Data from: Synchrotron-X-ray absorption spectroscopy of melanosomes in vertebrates and cephalopods: implications for the affinity of Tullimonstrum
Rogers, Christopher et al. (2019), Data from: Synchrotron-X-ray absorption spectroscopy of melanosomes in vertebrates and cephalopods: implications for the affinity of Tullimonstrum, Dryad, Dataset, https://doi.org/10.5061/dryad.c5c7601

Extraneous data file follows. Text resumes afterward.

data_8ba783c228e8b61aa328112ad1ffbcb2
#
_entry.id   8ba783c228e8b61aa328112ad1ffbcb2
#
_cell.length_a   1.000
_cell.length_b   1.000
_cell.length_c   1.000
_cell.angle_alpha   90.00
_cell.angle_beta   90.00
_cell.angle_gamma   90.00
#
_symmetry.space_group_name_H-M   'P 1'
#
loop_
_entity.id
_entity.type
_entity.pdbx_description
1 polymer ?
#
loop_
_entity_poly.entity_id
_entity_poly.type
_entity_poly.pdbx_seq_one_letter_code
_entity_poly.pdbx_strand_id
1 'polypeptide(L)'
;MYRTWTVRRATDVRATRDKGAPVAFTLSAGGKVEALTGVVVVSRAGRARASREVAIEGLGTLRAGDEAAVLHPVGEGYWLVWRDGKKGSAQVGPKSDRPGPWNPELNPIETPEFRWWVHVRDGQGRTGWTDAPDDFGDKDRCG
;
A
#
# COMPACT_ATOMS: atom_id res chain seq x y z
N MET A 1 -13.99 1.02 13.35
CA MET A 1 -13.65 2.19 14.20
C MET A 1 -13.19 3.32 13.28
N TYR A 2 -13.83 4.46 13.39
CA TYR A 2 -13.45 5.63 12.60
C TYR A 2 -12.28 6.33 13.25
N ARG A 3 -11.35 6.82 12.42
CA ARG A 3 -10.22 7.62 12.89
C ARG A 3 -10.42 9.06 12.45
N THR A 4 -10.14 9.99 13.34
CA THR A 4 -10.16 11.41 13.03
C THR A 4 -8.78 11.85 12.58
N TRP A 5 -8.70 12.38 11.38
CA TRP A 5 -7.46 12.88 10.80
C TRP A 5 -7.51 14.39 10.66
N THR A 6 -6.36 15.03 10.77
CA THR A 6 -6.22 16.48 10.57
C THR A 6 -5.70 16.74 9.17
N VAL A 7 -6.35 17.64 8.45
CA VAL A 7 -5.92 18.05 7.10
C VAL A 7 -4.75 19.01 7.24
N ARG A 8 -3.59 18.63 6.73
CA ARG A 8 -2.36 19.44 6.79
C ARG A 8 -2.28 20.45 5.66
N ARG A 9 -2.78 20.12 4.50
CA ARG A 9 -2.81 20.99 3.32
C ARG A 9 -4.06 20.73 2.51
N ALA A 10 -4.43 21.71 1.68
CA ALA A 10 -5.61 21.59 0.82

Screening pigments are essential for vision in animals. Vertebrates utilise melanins bound in melanosomes as screening pigments, whereas cephalopods are assumed to use ommochromes. Preserved eye melanosomes in the controversial fossil Tullimonstrum (Mazon Creek, Illinois) display size-and/or shape-specific are present in geometrically distinct layers that resemble tissue-specific melanosome populations considered unique to the vertebrate eye. Here, we show that extant cephalopod eyes also show tissue-specific size- and/or shape-specific partitioning of melanosomes; these differ from vertebrate melanosomes in the relative abundance of trace metals and in the binding environment of Cu. Chemical signatures of melanosomes in the eyes of Tullimonstrum more closely resemble those of modern cephalopods than those of vertebrates, suggesting that an invertebrate affinity for Tullimonstrum is plausible. Melanosome chemistry may thus provide insights into the phylogenetic affinities of enigmatic fossils where melanosome size and/or shape is are equivocal.